THE LONGEST POETICAL MANUSCRIPT BY OLIVER GOLDSMITH KNOWN TO EXIST. Katherine C. Balderston in her Census (New York, 1926) records only three others; two copies of The Capitivity and the rejected Epilogue to She Stoops to Conquer. The manuscript now offered is longer than all these together it was formerly in the possession of Bolton Corney, and was described by Forster in his Life of Goldsmith, 1848, but remained unpublished in its entirety until 1855, when it was included in Peter Cunningham's edition of the Works. Corney died in 1870, and the manuscript was sold by Mr. F. S. Ellis to Mr. J. W. Rimington-Wilson in the following year. Miss Balderston was unable to trace its history beyond Bolton Corney. Two letters from Mr Ellis relating to its sale are included with the lot.
We can delve a bit deeper, looking at the description by Forster in his Life of Goldsmith:
[I shall describe] Vida's Game of Chess in the English heroic metre, as it has been found transcribed in the writing of Oliver Goldsmith by my friend Mr. Bolton Corney, whose property it is and who kindly permits my use of it.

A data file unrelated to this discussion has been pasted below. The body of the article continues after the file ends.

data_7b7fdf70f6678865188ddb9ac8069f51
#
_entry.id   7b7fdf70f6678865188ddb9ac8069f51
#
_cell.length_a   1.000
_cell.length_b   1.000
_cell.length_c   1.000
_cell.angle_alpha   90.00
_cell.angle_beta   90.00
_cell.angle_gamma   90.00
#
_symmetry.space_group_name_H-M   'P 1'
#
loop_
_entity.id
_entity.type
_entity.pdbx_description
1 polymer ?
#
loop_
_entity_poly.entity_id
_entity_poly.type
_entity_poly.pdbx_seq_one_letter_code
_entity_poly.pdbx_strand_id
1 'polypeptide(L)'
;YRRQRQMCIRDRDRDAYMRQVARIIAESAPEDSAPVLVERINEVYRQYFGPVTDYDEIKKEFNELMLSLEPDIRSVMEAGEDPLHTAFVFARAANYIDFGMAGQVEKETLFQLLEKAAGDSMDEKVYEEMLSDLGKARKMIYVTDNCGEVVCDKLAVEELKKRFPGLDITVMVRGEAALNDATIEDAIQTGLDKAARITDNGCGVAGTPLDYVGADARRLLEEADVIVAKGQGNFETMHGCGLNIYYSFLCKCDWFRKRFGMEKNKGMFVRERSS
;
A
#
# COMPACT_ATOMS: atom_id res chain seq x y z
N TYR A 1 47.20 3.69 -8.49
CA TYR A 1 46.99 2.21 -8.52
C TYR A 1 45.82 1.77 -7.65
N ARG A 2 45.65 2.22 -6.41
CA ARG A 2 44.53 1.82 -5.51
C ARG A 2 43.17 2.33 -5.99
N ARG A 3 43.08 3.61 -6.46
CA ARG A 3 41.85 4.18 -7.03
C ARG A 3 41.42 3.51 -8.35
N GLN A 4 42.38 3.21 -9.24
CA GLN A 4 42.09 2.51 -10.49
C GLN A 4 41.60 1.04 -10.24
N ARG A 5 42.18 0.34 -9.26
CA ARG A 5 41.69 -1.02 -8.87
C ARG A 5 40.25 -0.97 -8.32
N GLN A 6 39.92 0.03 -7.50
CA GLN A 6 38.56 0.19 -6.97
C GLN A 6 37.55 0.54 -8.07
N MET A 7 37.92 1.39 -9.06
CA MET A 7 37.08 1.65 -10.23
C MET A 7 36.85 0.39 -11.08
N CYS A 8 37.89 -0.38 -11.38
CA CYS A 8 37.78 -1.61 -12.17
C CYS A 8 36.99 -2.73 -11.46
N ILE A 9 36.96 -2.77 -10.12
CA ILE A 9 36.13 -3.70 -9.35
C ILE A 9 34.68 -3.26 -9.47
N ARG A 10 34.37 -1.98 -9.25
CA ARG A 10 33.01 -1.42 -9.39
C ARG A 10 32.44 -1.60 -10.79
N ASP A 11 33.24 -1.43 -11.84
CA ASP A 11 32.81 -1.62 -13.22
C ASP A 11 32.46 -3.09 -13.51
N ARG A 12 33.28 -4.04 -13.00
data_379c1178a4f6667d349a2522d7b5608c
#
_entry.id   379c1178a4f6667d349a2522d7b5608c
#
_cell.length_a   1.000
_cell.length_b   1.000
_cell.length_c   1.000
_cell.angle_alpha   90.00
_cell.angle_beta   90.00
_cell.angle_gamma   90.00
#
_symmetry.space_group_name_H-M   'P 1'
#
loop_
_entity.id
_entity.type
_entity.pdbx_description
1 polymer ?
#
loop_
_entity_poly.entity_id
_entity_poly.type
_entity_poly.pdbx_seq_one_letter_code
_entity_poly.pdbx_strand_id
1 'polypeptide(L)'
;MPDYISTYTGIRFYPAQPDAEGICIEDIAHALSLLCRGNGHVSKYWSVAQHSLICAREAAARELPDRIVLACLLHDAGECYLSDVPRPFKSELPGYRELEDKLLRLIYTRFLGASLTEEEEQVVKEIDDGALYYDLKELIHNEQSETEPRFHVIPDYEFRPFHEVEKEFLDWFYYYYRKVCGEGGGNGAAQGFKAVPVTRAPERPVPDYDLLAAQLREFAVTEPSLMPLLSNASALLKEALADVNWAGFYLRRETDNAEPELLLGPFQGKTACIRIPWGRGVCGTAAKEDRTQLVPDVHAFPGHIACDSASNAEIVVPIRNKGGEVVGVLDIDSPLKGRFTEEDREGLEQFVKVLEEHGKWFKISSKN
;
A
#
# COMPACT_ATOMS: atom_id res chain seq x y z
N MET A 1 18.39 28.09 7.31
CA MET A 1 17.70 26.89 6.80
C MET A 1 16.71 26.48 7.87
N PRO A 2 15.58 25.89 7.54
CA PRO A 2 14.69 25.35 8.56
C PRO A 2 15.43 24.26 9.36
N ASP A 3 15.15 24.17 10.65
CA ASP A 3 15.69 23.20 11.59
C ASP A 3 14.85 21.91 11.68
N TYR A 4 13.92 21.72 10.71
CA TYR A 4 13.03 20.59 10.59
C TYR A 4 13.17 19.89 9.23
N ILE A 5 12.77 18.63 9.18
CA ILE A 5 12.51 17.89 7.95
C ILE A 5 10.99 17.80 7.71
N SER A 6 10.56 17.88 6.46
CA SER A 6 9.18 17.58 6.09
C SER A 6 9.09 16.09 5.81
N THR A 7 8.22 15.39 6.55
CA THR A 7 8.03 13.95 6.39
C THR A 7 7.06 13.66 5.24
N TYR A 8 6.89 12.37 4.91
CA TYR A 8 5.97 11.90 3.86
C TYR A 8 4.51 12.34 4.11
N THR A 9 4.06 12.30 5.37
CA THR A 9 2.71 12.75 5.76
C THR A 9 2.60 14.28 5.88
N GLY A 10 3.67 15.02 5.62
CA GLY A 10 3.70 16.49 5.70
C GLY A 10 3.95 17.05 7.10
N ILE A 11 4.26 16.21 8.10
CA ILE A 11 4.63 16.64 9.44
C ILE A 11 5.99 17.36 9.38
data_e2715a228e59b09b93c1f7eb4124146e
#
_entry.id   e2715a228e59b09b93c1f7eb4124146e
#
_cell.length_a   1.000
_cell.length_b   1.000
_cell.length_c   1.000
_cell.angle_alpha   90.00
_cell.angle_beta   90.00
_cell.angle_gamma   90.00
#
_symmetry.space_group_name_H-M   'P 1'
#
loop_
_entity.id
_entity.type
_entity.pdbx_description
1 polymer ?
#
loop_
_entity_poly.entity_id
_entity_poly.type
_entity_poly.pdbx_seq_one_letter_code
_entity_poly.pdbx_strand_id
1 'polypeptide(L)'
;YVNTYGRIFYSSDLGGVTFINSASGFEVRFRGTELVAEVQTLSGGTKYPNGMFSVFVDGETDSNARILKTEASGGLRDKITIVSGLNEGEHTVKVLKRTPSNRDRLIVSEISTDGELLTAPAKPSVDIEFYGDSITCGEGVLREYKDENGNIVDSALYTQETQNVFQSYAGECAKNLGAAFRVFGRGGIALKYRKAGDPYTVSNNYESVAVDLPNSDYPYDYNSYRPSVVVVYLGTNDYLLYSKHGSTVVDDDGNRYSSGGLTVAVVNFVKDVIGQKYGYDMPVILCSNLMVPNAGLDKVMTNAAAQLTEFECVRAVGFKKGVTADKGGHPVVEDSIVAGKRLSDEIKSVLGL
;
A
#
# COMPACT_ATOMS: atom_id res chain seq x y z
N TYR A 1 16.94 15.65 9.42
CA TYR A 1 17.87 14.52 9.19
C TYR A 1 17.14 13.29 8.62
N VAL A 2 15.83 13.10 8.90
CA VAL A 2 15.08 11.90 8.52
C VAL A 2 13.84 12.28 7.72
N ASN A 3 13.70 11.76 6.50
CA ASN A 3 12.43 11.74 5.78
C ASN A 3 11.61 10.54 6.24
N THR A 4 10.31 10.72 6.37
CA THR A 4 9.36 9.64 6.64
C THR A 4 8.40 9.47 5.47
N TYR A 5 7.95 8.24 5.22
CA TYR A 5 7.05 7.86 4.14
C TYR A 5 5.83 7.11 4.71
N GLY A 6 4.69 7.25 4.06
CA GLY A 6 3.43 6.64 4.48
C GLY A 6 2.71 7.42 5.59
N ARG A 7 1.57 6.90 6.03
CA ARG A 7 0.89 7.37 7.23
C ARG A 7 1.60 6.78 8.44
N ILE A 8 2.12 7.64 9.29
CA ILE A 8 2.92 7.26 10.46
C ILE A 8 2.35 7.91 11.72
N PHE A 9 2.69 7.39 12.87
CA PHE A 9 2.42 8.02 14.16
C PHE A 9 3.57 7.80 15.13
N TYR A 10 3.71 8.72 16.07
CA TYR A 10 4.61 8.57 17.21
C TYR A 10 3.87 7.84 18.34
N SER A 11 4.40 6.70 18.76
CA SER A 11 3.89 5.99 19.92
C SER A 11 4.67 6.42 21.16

It is a small quarto manuscript of thirty-four pages, containing 679 lines, to which a fly-leaf is appended, in which Goldsmith notes the differences of nomenclature between Vida's chessmen and our own. It has occasional interlineations and corrections, but rather such as would occur in transcription than in a first or original copy. Sometimes, indeed, choice appears to have been made (as at page 29) between two words equally suitable to the sense and verse, as "to" for "toward;" but the insertions and ensures refer almost wholly to words or lines accidentally omitted and replaced. The triplet is always carefully marked and though it is seldom found in any other of Goldsmith's poems, I am disposed to regard its frequent recurrence here as even helping in some degree to explain the motive which had led him to the trial of an experiment in rhyme comparatively new to him. If we suppose him, half-consciously it may be, taking up the manner of the great master of translation, Dryden, who was at all times so much a favourite with him, he would certainly be less apt to fall short in so marked a peculiarity than to err, perhaps, a little on the side of excess—though I am far from thinking such to be the result in the present instance. The effect of the whole translation is really very pleasing, and the mock heroic effect appears to be not a little assisted by the reiterated use of the triplet and  alexandrine. As to any evidences of authorship derivable from the appearance of the manuscript, it is only necessary to add another word. The lines in the translation have been carefully counted, and the number is marked in Goldsmith's hand at the dose of his transcription. Such a fact is of course only to be taken in aid of other proof; but a man is not generally at the pains of counting,—still less, I should say, in such a case as Goldsmith's, of elaborately transcribing,—lines which are not his own.